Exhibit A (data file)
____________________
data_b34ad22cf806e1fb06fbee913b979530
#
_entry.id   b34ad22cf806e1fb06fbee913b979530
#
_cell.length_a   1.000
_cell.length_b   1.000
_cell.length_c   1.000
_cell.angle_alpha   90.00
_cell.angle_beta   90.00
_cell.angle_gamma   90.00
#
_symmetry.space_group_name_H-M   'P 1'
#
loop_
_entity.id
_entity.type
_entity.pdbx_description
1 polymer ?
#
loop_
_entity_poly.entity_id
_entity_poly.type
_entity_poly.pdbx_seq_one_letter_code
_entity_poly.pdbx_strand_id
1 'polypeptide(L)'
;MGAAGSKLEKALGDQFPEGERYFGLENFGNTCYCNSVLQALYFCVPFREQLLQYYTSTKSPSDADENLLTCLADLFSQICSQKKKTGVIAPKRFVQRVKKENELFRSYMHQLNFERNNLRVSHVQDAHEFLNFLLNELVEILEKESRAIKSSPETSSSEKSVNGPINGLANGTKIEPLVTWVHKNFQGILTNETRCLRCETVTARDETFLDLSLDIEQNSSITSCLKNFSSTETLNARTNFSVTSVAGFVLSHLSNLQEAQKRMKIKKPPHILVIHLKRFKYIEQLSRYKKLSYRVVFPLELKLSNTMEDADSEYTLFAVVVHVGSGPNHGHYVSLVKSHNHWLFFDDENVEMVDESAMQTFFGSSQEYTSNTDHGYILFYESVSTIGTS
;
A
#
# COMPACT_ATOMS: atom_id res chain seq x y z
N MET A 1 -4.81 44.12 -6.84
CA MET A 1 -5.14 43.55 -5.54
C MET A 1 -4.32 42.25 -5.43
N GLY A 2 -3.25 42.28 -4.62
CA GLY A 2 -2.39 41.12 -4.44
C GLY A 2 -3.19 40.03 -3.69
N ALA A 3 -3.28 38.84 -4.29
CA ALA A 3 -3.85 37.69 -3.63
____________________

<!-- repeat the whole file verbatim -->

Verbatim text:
data_b34ad22cf806e1fb06fbee913b979530
#
_entry.id   b34ad22cf806e1fb06fbee913b979530
#
_cell.length_a   1.000
_cell.length_b   1.000
_cell.length_c   1.000
_cell.angle_alpha   90.00
_cell.angle_beta   90.00
_cell.angle_gamma   90.00
#
_symmetry.space_group_name_H-M   'P 1'
#
loop_
_entity.id
_entity.type
_entity.pdbx_description
1 polymer ?
#
loop_
_entity_poly.entity_id
_entity_poly.type
_entity_poly.pdbx_seq_one_letter_code
_entity_poly.pdbx_strand_id
1 'polypeptide(L)'
;MGAAGSKLEKALGDQFPEGERYFGLENFGNTCYCNSVLQALYFCVPFREQLLQYYTSTKSPSDADENLLTCLADLFSQICSQKKKTGVIAPKRFVQRVKKENELFRSYMHQLNFERNNLRVSHVQDAHEFLNFLLNELVEILEKESRAIKSSPETSSSEKSVNGPINGLANGTKIEPLVTWVHKNFQGILTNETRCLRCETVTARDETFLDLSLDIEQNSSITSCLKNFSSTETLNARTNFSVTSVAGFVLSHLSNLQEAQKRMKIKKPPHILVIHLKRFKYIEQLSRYKKLSYRVVFPLELKLSNTMEDADSEYTLFAVVVHVGSGPNHGHYVSLVKSHNHWLFFDDENVEMVDESAMQTFFGSSQEYTSNTDHGYILFYESVSTIGTS
;
A
#
# COMPACT_ATOMS: atom_id res chain seq x y z
N MET A 1 -4.81 44.12 -6.84
CA MET A 1 -5.14 43.55 -5.54
C MET A 1 -4.32 42.25 -5.43
N GLY A 2 -3.25 42.28 -4.62
CA GLY A 2 -2.39 41.12 -4.44
C GLY A 2 -3.19 40.03 -3.69
N ALA A 3 -3.28 38.84 -4.29
CA ALA A 3 -3.85 37.69 -3.63